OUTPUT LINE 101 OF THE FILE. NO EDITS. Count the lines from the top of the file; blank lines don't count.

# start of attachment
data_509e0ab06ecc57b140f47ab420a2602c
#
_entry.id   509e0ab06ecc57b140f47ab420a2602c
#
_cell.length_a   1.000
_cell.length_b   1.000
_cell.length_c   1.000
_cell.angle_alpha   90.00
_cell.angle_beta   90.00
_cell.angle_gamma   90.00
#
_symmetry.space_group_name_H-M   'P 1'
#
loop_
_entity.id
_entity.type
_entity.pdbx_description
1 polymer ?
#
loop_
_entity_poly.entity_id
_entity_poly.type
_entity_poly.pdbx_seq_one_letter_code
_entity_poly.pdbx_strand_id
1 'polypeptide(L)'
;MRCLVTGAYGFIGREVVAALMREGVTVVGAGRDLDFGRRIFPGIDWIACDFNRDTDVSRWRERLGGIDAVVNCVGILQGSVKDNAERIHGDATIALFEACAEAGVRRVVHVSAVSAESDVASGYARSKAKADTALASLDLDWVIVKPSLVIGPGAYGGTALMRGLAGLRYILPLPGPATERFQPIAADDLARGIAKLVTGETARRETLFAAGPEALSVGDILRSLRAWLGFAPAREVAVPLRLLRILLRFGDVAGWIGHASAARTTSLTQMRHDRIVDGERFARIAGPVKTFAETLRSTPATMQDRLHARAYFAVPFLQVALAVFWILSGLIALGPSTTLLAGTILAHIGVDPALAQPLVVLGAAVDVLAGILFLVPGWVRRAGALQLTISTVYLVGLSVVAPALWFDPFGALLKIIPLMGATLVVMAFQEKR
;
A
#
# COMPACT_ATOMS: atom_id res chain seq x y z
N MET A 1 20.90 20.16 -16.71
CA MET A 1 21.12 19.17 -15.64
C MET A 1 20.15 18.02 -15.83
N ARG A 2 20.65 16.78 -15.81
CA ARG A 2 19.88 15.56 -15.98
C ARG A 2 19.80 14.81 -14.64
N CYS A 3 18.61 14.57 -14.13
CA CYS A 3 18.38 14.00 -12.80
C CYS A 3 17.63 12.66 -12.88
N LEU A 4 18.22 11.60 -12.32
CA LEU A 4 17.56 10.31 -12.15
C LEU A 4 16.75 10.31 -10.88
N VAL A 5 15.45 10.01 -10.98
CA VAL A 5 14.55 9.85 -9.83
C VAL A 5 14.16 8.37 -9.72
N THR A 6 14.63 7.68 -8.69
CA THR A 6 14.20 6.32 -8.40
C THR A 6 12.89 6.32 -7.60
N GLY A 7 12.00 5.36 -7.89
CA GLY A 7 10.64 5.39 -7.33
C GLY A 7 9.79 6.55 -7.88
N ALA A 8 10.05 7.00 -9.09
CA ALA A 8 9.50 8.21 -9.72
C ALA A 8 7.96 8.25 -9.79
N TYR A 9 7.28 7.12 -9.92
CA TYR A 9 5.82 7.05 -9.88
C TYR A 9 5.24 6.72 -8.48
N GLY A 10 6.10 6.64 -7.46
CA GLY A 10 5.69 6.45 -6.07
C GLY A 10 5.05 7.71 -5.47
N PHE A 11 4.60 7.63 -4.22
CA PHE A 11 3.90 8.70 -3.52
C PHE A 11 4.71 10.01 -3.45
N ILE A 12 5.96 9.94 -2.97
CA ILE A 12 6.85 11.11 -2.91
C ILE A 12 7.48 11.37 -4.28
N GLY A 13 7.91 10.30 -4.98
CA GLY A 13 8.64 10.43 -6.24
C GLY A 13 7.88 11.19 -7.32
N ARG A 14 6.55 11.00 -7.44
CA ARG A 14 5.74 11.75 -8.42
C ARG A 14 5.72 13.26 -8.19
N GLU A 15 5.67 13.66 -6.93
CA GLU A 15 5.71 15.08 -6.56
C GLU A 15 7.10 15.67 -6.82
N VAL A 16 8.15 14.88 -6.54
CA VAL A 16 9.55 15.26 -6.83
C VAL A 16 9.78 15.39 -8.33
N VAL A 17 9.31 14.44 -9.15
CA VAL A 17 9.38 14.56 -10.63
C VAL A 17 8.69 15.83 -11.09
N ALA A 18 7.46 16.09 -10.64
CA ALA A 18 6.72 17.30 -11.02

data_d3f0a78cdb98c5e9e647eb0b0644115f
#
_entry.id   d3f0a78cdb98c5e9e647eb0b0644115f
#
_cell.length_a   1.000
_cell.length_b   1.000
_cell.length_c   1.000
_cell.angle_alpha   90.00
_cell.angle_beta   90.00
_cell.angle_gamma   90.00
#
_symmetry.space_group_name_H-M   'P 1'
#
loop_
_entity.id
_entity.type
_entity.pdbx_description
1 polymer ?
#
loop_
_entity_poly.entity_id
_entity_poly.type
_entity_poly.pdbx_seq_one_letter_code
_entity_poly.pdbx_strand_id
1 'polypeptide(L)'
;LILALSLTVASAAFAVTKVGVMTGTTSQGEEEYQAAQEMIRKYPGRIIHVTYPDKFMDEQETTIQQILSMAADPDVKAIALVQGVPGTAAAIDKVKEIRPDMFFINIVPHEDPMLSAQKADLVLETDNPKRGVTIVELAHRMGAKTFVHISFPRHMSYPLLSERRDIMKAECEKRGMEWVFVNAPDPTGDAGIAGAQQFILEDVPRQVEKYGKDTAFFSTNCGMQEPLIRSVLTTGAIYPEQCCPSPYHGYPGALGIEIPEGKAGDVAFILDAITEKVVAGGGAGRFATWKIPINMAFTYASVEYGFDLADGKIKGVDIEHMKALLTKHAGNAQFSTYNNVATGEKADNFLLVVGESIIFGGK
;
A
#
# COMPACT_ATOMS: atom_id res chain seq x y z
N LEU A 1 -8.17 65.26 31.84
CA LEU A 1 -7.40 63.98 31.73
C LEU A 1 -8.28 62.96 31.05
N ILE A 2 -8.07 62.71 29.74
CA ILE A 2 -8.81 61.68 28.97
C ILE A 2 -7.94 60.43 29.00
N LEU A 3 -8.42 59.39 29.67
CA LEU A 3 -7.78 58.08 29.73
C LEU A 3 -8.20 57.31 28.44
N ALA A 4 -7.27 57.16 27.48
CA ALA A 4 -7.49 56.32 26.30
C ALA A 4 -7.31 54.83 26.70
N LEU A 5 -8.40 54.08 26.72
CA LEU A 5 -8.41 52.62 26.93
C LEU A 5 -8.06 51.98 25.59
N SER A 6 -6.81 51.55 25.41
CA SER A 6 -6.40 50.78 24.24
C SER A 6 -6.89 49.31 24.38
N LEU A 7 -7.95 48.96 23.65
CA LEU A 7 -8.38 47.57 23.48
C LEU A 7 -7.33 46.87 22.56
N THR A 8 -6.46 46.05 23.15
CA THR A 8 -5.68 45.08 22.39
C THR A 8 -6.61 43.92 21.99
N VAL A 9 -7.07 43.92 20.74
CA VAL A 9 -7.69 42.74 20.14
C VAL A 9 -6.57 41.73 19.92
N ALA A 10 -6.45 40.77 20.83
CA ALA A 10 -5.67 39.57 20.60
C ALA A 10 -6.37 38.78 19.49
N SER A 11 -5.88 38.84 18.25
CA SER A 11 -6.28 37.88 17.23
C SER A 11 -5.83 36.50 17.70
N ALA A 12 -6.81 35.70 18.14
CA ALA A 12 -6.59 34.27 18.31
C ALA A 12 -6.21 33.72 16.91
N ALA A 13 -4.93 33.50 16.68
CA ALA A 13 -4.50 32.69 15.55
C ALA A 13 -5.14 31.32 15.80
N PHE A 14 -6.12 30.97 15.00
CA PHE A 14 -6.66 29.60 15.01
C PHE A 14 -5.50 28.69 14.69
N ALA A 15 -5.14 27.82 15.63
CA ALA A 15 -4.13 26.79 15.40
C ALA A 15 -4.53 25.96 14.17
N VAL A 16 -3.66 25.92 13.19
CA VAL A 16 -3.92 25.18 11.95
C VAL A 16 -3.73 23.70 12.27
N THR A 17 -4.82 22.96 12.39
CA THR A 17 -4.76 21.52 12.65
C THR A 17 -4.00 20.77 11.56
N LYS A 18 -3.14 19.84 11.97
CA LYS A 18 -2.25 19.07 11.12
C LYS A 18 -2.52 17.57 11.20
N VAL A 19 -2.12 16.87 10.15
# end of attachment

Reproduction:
1 polymer ?